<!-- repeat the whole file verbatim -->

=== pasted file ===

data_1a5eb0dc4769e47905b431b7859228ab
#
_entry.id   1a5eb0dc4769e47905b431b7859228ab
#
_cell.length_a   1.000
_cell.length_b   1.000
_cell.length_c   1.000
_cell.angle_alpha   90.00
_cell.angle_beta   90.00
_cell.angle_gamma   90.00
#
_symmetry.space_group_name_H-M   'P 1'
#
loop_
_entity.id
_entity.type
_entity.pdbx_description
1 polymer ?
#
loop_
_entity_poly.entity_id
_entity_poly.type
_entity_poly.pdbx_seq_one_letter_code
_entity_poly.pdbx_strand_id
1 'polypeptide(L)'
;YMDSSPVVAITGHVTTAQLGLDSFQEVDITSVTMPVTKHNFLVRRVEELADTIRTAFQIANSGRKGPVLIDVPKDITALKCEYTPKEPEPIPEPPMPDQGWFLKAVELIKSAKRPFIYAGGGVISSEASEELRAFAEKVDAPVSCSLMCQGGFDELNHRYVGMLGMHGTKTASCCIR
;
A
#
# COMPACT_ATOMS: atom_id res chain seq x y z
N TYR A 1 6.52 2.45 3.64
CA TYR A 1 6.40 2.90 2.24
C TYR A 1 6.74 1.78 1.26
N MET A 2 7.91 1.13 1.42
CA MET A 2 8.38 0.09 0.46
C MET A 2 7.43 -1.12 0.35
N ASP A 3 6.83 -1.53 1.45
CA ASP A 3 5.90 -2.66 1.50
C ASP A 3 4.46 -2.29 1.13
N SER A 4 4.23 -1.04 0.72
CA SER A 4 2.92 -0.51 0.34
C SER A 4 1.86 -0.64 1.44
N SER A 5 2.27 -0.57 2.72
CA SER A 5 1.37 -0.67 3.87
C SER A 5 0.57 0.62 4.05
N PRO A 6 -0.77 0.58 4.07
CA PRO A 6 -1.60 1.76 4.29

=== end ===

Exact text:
data_1a5eb0dc4769e47905b431b7859228ab
#
_entry.id   1a5eb0dc4769e47905b431b7859228ab
#
_cell.length_a   1.000
_cell.length_b   1.000
_cell.length_c   1.000
_cell.angle_alpha   90.00
_cell.angle_beta   90.00
_cell.angle_gamma   90.00
#
_symmetry.space_group_name_H-M   'P 1'
#
loop_
_entity.id
_entity.type
_entity.pdbx_description
1 polymer ?
#
loop_
_entity_poly.entity_id
_entity_poly.type
_entity_poly.pdbx_seq_one_letter_code
_entity_poly.pdbx_strand_id
1 'polypeptide(L)'
;YMDSSPVVAITGHVTTAQLGLDSFQEVDITSVTMPVTKHNFLVRRVEELADTIRTAFQIANSGRKGPVLIDVPKDITALKCEYTPKEPEPIPEPPMPDQGWFLKAVELIKSAKRPFIYAGGGVISSEASEELRAFAEKVDAPVSCSLMCQGGFDELNHRYVGMLGMHGTKTASCCIR
;
A
#
# COMPACT_ATOMS: atom_id res chain seq x y z
N TYR A 1 6.52 2.45 3.64
CA TYR A 1 6.40 2.90 2.24
C TYR A 1 6.74 1.78 1.26
N MET A 2 7.91 1.13 1.42
CA MET A 2 8.38 0.09 0.46
C MET A 2 7.43 -1.12 0.35
N ASP A 3 6.83 -1.53 1.45
CA ASP A 3 5.90 -2.66 1.50
C ASP A 3 4.46 -2.29 1.13
N SER A 4 4.23 -1.04 0.72
CA SER A 4 2.92 -0.51 0.34
C SER A 4 1.86 -0.64 1.44
N SER A 5 2.27 -0.57 2.72
CA SER A 5 1.37 -0.67 3.87
C SER A 5 0.57 0.62 4.05
N PRO A 6 -0.77 0.58 4.07
CA PRO A 6 -1.60 1.76 4.29